Alabama Audubon launches first volunteer bird window collision monitoring initiative

Audubon
Magnolia warbler (Greg Harber)

Alabama Audubon is launching the first volunteer bird window collision monitoring program in the state.

The organization is holding two virtual information sessions for volunteers on Thursday evening,  February 16th at 6PM and February 17th at 12PM. Register HERE.

Leading Cause of Bird Deaths

An estimated 365 million to one billion birds die from colliding with windows annually in the United States, the second leading cause of bird deaths in North America. 

Nearly half of these collisions occur at residential windows, with the rest occurring in cities with larger buildings covered in glass and bright lights. 

Making a Difference

Audubon
Eastern Phoebe (Joe Watts)

“This project is important because it will get our communities directly involved with bird conservation,” said Dr. Lianne Koczur, Science and Conservation Director of Alabama Audubon. “We can talk about window collisions all day but when you hear it and see it firsthand, it affects you in a different way. We need our volunteers to help spread the word.” 

Volunteer participants in the window collision monitoring program will have the opportunity to join a team that collects important data on bird-window strikes that will be used to help the organization direct conservation activities around the state. 

Activities the volunteers will conduct: 

  • Survey set routes in urban areas in the early morning during spring and fall migrations, March–May and August–November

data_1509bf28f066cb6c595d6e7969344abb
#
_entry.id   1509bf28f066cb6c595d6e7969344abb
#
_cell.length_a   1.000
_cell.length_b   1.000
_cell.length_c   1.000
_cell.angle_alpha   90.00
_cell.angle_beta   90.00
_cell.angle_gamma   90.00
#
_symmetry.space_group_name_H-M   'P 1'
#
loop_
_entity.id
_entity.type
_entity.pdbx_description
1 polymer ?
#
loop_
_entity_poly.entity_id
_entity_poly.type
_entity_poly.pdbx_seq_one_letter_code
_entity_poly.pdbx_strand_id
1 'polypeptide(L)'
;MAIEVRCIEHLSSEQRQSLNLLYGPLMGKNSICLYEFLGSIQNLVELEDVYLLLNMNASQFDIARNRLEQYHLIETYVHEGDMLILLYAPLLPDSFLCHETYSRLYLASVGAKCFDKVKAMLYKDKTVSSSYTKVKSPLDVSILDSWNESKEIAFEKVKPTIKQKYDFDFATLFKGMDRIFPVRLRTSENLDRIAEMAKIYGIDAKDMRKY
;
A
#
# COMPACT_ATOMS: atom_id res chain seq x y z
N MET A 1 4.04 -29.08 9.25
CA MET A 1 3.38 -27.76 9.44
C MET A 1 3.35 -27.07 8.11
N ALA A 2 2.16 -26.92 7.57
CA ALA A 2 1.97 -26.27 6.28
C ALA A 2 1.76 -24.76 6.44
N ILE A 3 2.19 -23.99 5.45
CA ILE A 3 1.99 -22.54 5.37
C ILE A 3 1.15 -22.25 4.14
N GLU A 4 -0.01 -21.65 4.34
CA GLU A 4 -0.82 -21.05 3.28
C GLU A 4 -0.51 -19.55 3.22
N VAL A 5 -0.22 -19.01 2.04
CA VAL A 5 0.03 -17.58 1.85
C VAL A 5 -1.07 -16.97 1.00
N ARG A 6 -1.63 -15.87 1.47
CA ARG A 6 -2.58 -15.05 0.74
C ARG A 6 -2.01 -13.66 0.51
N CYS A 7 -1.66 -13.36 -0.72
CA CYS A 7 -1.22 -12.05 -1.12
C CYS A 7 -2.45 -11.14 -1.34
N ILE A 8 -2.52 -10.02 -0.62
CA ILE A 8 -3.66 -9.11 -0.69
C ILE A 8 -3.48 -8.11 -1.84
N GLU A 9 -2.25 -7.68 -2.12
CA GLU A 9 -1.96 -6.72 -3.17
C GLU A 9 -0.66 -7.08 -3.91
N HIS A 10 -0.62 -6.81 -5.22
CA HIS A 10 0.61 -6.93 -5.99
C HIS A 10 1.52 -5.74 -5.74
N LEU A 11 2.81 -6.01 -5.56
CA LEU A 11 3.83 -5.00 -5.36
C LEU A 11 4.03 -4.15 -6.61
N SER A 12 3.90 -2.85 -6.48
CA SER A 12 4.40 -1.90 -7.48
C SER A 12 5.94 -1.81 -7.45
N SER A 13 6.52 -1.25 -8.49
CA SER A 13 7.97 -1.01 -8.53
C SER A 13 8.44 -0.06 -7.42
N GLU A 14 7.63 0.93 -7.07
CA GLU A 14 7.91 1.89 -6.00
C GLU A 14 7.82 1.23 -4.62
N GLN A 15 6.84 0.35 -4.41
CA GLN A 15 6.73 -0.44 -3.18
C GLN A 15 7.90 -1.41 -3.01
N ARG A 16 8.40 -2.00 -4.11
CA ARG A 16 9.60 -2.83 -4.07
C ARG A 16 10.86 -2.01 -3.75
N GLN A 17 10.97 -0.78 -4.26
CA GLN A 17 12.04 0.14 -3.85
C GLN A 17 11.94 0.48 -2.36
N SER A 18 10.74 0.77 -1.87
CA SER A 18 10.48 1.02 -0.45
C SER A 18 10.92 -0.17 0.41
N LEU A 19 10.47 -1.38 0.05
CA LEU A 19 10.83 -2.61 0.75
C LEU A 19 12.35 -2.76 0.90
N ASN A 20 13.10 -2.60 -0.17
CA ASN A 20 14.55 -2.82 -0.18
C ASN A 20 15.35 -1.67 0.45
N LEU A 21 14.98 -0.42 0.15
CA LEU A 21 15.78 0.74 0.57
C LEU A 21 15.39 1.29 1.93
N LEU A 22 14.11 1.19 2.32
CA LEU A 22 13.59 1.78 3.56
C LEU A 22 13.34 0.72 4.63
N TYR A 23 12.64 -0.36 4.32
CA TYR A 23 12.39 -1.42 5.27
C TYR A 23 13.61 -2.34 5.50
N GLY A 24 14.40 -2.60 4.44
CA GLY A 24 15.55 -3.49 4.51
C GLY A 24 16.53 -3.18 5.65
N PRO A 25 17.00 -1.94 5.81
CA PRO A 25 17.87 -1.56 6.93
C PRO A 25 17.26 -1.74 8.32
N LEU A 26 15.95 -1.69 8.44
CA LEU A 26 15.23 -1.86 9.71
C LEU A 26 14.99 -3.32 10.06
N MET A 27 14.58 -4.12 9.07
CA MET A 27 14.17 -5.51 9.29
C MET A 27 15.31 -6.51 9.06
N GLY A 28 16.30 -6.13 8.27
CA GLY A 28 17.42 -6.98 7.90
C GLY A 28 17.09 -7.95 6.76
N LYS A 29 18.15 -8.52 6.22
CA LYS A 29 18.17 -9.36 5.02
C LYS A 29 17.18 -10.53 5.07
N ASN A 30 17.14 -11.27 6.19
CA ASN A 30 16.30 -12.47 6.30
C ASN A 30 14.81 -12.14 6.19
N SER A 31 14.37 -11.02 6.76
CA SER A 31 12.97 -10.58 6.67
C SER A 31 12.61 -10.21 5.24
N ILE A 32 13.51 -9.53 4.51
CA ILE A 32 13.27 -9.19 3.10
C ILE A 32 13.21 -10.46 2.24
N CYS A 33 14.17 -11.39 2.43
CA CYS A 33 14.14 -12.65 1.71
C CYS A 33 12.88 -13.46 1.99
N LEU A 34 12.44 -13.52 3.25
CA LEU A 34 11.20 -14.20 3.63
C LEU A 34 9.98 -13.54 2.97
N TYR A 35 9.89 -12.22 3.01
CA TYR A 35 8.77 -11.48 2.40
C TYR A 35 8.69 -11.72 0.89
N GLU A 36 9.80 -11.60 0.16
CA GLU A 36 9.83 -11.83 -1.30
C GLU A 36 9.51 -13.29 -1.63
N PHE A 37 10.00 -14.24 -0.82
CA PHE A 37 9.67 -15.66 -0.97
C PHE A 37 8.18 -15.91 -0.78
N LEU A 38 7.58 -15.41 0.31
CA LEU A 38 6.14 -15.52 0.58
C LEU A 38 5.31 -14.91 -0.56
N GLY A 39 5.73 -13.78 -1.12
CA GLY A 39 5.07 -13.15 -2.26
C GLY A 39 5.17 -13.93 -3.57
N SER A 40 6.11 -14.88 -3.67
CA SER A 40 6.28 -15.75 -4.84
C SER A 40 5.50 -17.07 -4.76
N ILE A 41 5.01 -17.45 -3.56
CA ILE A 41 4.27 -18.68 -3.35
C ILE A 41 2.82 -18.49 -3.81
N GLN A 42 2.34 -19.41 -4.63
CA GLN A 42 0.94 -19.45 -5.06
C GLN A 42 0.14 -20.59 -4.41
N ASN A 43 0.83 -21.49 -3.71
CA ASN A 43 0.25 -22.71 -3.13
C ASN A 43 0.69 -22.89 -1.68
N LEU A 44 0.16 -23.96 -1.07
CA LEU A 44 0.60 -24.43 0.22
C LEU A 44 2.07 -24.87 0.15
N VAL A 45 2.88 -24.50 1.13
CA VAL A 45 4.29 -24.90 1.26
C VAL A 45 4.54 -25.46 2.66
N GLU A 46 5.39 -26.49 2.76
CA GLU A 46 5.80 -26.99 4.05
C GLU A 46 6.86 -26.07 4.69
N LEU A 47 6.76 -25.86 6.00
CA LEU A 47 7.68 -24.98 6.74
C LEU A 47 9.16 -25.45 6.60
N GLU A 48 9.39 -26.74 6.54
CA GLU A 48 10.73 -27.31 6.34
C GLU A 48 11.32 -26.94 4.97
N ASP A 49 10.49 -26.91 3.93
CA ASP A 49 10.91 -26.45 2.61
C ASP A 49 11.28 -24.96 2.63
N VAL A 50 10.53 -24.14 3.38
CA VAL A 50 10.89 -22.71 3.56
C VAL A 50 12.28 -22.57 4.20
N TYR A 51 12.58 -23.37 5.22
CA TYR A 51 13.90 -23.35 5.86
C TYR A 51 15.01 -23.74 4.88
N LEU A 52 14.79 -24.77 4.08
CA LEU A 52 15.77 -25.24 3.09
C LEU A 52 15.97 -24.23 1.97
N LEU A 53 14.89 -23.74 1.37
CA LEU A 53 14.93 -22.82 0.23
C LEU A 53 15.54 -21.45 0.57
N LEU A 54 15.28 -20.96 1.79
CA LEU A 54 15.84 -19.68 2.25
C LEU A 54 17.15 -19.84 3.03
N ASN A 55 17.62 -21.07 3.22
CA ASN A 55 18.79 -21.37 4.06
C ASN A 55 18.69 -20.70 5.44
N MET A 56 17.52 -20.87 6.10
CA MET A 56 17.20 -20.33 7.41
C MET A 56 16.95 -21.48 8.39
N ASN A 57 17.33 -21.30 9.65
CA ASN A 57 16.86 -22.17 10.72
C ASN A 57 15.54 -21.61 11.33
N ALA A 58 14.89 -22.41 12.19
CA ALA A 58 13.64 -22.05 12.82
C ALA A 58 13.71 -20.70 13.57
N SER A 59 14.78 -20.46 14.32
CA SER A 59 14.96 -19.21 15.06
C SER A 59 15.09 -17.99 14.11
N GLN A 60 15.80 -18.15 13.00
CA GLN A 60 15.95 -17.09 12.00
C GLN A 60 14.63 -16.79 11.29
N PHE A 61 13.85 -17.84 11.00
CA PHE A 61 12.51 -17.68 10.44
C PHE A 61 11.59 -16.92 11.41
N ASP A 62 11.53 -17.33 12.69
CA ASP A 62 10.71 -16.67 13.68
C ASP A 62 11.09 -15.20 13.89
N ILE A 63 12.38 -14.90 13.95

• Look around buildings for dead or stunned birds—which will be taken to a rehab center
  • Record data that will help researchers understand where problem buildings are located and which species are most impacted by collisions. 

This data will direct Alabama Audubon’s efforts to have conversations with building owners and work to retrofit windows to make them safe for birds.

The  goal of the window-monitoring initiative is to see buildings in Birmingham, Montgomery, Tuscaloosa, Mobile and Huntsville place films or decals on their windows to begin a growing network of bird-friendly buildings across Alabama.

Education is Key to Success

Alabama Audubon
Prairie Warbler (Greg Harber)

Along with the monitoring program, education is also a central component of the initiative, because there are many simple ways to reduce collisions and bird deaths. 

“With window collisions, we know what the solutions are—a very cool thing about retrofitting windows is that you know it will definitely save a bird’s life.” added Koczur. “In the conservation world we don’t really get that instant gratification very often. That certain and immediate impact in terms of doing something good for wildlife isn’t very common.” 

Here are 5 simple things that can be done to help birds in Alabama: 

  • Utilize window decals
  • Relocate bird feeders
  • Turning off lights during migration
  • Plant native plants
  • Participate in community science projects like Breeding Bird Surveys and Christmas Birds Counts 

Interested in Joining?

Become one of the first Alabama Audubon bird window collision monitoring program volunteers. Register to attend the February 16-17 virtual information sessions at:

Are you a birder? Share your favorite bird photos with us on The Bama Buzz, by tagging us on social media at @thebamabuzz

Pat Byington
Pat Byington
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